I’ve been on public record for decades criticizing the tendency, every few years, to declare a paradigm shift in data management, a “the world will never be the same” kind of change demanding “fundamentally new ways” of doing things that will progress humankind and improve life on earth.
Every such “revolution” is accompanied by:
- Intensive media marketing and promotional campaigns
- Vendors and professionals rushing on the bandwagon by becoming experts on it overnight
- Exclusive focus at the expense of almost everything else
- Extension to data management beyond its applicability
Recent examples are object-orientation — a programming paradigm — and XML — a technology rooted in publishing — that were extended to data management, where they do not belong. Nothing close to the claims made for them materalized and after a while they subsided, modestly deployed only where they make sense. This is the common pattern.
In “5 things executives are saying about big data,” SAS CMO Jim Davis claims: “Everybody wants to become a high-performance organization. Why? Because we’re all experiencing the same data pains.”
Here are the first two things he’s been hearing from executives:
1. The way we use data is different than it was five years ago.
- Then, most of us were using data for business intelligence reporting on past activity. Now we’ve moved to a fact-based decision-making culture, so people are relying on data more for making decisions, not just for evaluating past decisions.
2. What we’re asking of data today is more complex than it was five years ago.
- Need a few examples? Now we ask data to support risk decisions in financial organizations, to support fraud for online retailers, and to deal with predictive modeling to better understand customers’ likelihood to buy products in the future or if they will continue to be your customers at all.
Does he suggest that evaluation of past performance is not done for performance improvement in the future? What other major purpose does such evaluation serve? Is such decision making less fact-based? (By the way, desire for high performance is motivated by “data pains” — whatever they are. I thought it was the profit motive.)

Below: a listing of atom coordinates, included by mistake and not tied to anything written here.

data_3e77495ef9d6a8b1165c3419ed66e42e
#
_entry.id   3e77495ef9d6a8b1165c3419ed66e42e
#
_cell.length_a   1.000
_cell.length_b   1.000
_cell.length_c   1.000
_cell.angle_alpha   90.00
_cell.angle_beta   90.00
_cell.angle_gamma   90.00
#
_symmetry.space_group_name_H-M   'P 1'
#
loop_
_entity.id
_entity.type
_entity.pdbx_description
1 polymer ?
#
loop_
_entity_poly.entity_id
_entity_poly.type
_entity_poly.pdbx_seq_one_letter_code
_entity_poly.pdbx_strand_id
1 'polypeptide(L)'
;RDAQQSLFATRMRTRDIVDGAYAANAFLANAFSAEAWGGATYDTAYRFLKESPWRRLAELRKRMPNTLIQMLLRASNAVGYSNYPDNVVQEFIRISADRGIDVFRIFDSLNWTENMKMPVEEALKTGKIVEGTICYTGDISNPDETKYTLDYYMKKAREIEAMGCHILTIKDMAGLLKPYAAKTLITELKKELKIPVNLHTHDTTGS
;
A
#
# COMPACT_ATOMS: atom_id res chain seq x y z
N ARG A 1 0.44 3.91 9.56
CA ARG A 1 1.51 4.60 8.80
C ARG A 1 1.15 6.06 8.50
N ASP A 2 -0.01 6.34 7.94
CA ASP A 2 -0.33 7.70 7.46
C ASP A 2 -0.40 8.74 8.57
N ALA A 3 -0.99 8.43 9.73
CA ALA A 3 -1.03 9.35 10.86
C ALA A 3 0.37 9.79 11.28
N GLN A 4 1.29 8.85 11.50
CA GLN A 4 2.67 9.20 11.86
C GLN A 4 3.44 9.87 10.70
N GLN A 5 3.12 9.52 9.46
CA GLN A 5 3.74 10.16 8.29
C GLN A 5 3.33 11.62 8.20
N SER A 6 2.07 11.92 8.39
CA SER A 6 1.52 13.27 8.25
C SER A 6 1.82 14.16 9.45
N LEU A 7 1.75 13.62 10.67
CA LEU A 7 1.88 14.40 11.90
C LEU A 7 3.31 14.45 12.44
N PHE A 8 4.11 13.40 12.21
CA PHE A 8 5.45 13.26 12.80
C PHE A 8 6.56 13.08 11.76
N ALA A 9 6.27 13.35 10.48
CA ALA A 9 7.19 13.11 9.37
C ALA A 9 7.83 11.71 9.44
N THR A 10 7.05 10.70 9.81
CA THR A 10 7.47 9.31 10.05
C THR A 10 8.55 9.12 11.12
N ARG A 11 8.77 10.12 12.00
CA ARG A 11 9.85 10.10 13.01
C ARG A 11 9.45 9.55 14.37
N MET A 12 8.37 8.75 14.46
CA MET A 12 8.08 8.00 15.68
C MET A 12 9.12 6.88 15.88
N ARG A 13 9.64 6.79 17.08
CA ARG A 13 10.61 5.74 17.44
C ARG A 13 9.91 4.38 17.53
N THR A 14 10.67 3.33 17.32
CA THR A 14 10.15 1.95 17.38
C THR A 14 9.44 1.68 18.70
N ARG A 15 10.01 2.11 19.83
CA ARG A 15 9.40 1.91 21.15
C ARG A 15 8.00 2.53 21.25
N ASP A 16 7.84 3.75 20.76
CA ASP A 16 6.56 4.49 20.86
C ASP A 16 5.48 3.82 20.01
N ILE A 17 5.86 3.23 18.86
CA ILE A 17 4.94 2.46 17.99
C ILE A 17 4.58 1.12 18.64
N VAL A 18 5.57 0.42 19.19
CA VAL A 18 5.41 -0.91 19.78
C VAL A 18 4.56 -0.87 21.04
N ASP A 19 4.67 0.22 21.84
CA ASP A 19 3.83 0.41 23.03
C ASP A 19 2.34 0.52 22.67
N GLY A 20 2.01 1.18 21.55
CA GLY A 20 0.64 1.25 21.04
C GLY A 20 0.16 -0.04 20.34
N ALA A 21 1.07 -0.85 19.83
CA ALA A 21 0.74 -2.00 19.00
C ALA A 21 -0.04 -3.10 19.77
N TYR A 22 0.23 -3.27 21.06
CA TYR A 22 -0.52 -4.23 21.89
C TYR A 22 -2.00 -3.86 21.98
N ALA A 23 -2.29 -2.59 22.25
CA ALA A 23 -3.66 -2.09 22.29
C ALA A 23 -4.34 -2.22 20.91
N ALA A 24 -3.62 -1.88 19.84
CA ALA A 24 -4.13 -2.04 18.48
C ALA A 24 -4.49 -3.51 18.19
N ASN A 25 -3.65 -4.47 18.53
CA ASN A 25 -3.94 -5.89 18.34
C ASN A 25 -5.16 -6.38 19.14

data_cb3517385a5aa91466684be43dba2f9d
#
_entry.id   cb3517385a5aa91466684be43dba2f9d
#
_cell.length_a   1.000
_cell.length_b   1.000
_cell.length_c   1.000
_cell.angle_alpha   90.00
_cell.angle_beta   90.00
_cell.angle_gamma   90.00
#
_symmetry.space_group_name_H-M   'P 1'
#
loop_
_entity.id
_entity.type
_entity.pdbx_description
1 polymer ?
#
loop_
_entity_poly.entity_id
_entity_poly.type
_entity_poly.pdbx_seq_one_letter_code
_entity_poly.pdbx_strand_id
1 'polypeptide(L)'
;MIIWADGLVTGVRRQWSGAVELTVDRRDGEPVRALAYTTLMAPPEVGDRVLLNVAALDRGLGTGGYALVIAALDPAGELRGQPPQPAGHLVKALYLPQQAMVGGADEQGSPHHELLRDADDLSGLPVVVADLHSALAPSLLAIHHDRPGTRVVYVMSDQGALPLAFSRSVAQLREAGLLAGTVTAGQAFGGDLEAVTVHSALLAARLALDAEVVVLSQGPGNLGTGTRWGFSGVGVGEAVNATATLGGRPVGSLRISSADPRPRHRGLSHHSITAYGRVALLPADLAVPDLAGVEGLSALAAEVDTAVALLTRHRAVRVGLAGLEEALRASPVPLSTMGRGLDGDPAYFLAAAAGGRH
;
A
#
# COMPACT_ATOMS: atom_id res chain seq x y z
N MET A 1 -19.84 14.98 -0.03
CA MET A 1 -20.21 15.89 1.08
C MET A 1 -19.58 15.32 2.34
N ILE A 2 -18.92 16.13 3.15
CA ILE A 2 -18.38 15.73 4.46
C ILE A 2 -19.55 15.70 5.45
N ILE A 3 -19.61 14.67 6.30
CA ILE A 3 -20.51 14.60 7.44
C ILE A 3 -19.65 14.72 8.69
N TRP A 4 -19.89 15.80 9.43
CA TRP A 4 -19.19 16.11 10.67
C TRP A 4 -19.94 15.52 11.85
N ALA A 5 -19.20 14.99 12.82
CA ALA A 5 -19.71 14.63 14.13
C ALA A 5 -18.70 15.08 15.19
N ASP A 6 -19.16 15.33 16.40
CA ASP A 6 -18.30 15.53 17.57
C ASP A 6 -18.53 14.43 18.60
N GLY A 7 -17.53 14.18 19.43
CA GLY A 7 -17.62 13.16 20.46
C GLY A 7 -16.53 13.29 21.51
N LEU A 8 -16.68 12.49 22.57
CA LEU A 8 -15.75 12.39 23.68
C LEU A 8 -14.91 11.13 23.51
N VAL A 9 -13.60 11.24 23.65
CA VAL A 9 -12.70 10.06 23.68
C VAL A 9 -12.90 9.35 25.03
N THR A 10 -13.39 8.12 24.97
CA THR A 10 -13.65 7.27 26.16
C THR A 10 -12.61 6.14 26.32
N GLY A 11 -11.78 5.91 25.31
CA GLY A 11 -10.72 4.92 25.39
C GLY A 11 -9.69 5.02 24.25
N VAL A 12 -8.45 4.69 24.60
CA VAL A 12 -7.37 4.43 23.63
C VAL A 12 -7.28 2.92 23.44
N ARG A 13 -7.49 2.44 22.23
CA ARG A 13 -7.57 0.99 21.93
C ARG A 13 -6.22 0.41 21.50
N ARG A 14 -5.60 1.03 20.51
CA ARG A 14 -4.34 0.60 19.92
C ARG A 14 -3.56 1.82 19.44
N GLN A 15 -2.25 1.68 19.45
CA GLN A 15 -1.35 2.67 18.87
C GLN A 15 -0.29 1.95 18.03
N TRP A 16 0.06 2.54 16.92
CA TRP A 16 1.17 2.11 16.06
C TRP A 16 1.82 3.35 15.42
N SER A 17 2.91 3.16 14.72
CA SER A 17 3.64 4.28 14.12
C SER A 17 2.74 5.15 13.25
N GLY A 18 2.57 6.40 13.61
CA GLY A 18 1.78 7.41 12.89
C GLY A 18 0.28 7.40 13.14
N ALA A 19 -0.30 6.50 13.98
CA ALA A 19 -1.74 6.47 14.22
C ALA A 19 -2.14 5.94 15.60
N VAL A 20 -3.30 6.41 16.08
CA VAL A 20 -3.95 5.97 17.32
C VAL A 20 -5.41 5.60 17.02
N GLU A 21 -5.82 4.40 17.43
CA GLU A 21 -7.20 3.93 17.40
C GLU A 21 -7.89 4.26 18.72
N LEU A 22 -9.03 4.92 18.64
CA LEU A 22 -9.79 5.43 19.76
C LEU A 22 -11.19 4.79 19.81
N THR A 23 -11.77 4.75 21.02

Haven’t financial organizations used data to support risk decisions before big-data? Haven’t Visa and MasterCard analyzed huge complex datasets to detect and prevent fraud? Who has not received bank offers for credit cards based on patterns from predictive modeling?
What we are left with is that more organizations are relying more on more data for more decision making. In my opinion and experience this is due to an emulative instinct rather than some cultural shift leading to revolutionary progress. What’s more, there are indications that wholesale deployment and use of big-data may not be cost effective and can actually do damage.
Companies like Google, Yahoo, and Facebook produce little else besides huge amounts of data. Because data is all they have, it’s naturally become an exploitable resource and has led to their current business model, selling audiences to advertisers, almost exclusively based on it — just like big media before the Internet.
Their success has induced a long wave of “me too” startups, including Zynga, Twitter, Instagram, Groupon, and so on. It was unavoidable that the IT industry and media would do what they always did and do: hype their tools and practices to high heaven, promising that what is good for Google is good for all business and if they don’t rush to adopt big-data science they’ll be left behind.
There is no question that knowledgeable, skilled, and intelligent exploitation of data can improve almost any business’s decision making and performance, and that businesses that disregard that do so at their peril. But to significantly improve decisions a business must consume considerable resources and time, which will often prove unjustifiable.
For the Googles of the world, data exploitation is mission critical: That is essentially what they do and would not survive without it. Businesses for which this is not the case should not be lured by the hype into a false sense of “if Google could, so could we.”
I’ll share more thoughts on those “data pains.” Data science hype notwithstanding, they are self-inflicted precisely because science is flouted. In the meantime, what’s your take on big-data and data science? Can the hype damage?